Ancient Monuments

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Aylesford Bridge

A Scheduled Monument in Aylesford, Kent

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Latitude: 51.3032 / 51°18'11"N

Longitude: 0.4795 / 0°28'46"E

OS Eastings: 572941.321335

OS Northings: 158928.98668

OS Grid: TQ729589

Mapcode National: GBR PQS.82D

Mapcode Global: VHJM6.8HCT

Entry Name: Aylesford Bridge

Scheduled Date: 7 May 1925

Source: Historic England

Source ID: 1005182

English Heritage Legacy ID: KE 19

County: Kent

Civil Parish: Aylesford

Built-Up Area: Ditton

Traditional County: Kent

Lieutenancy Area (Ceremonial County): Kent

Church of England Parish: Aylesford St Peter and St Paul

Church of England Diocese: Rochester


Aylesford Bridge, 100m south of St Peter’s Church.

Source: Historic England


This record was the subject of a minor enhancement on 15 December 2014. The record has been generated from an "old county number" (OCN) scheduling record. These are monuments that were not reviewed under the Monuments Protection Programme and are some of our oldest designation records.

The monument includes a medieval multi-span bridge situated over the River Medway at Aylesford.

Aylesford Bridge is constructed of Kentish ragstone with seven arches including a central segmental arch and six pointed and double-chamfered outer arches. The bridge is about 4m wide between the centres of the stone-coped parapet. The end arches are partly buried by the river bank. The stone piers have cutwaters on the upstream and downstream sides on rebuilt concrete foundations. On each side are octagonal and triangular canted pedestrian refuges resting on buttresses over the piers. Below the bridge is a barge-bed constructed from large baulks of timber.

Aylesford Bridge is thought to have been constructed in about the 14th century, and is situated downstream from the probable site of an earlier ford. A grant of pontage was issued in 1331, although it is possible that this relates to a timber predecessor. In about 1824, the two centre arches were replaced by a single arch of 18m span, removing a pier to allow passage for larger river traffic.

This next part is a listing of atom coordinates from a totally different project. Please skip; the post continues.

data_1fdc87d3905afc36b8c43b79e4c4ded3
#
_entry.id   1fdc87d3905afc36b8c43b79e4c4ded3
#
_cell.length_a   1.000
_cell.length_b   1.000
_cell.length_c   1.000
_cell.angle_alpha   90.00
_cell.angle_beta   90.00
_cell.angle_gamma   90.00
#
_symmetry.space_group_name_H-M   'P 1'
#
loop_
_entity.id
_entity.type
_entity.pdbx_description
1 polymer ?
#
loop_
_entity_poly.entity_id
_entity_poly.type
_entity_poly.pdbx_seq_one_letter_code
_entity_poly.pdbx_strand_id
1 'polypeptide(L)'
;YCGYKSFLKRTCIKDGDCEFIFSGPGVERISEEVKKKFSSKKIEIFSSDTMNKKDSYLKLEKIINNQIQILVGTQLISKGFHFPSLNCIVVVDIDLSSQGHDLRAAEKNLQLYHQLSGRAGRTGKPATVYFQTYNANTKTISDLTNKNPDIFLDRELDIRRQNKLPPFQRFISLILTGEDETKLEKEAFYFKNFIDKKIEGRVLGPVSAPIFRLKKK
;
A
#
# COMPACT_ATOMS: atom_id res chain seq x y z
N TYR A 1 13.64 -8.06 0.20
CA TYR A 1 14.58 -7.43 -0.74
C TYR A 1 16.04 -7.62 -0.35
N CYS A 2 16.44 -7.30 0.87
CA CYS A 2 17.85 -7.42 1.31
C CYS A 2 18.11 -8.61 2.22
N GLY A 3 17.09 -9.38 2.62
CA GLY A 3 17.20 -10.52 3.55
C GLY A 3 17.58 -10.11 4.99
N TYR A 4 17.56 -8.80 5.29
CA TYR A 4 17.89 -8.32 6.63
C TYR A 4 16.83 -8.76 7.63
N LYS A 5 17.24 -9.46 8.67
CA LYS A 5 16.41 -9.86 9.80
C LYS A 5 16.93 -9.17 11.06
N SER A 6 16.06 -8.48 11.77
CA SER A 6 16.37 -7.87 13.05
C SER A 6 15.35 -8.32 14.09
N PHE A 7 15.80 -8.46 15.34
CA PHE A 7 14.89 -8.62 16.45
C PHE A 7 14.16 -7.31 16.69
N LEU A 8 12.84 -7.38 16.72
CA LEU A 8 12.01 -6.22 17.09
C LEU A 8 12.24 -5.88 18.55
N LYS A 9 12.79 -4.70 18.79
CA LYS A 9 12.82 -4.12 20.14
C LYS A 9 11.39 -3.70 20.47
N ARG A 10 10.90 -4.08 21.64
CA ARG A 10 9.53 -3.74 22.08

Aylesford Bridge is Grade I listed.

Source: Historic England

Reasons for Scheduling

Multi-span bridges are structures of two or more arches supported on piers. They were constructed throughout the medieval period for the use of pedestrians and packhorse or vehicular traffic, crossing rivers or streams, often replacing or supplementing earlier fords.

During the early medieval period timber was used, but from the 12th century stone (and later brick) bridges became more common, with the piers sometimes supported by a timber raft. Most stone or brick bridges were constructed with pointed arches, although semicircular and segmental examples are also known. A common medieval feature is the presence of stone ashlar ribs underneath the arch. The bridge abutments and revetting of the river banks also form part of the bridge. Where medieval bridges have been altered in later centuries, original features are sometimes concealed behind later stonework, including remains of earlier timber bridges. The roadway was often originally cobbled or gravelled. The building and maintenance of bridges was frequently carried out by the church and by guilds, although landowners were also required to maintain bridges. From the mid-13th century the right to collect tolls, known as pontage, was granted to many bridges, usually for repairs; for this purpose many urban bridges had houses or chapels on them, and some were fortified with a defensive gateway. Medieval multi-span bridges must have been numerous throughout England, but most have been rebuilt or replaced and less than 200 examples are now known to survive. As a rare monument type largely unaltered, surviving examples and examples that retain significant medieval and post-medieval fabric are considered to be of national importance.

Despite some later alterations and repair work, Aylesford Bridge is a well preserved medieval multi-span bridge. It is a good example of its type and will retain evidence relating to medieval bridge construction and masonry techniques. Deposits buried underneath the bridge will preserve valuable artefactual, ecofactual and environmental evidence, providing information about the human and natural history of the site prior to the construction of the bridge.

Source: Historic England


Kent HER TQ 75 NW 26. NMR TQ75NW26. PastScape 415410. LBS 179262

Source: Historic England

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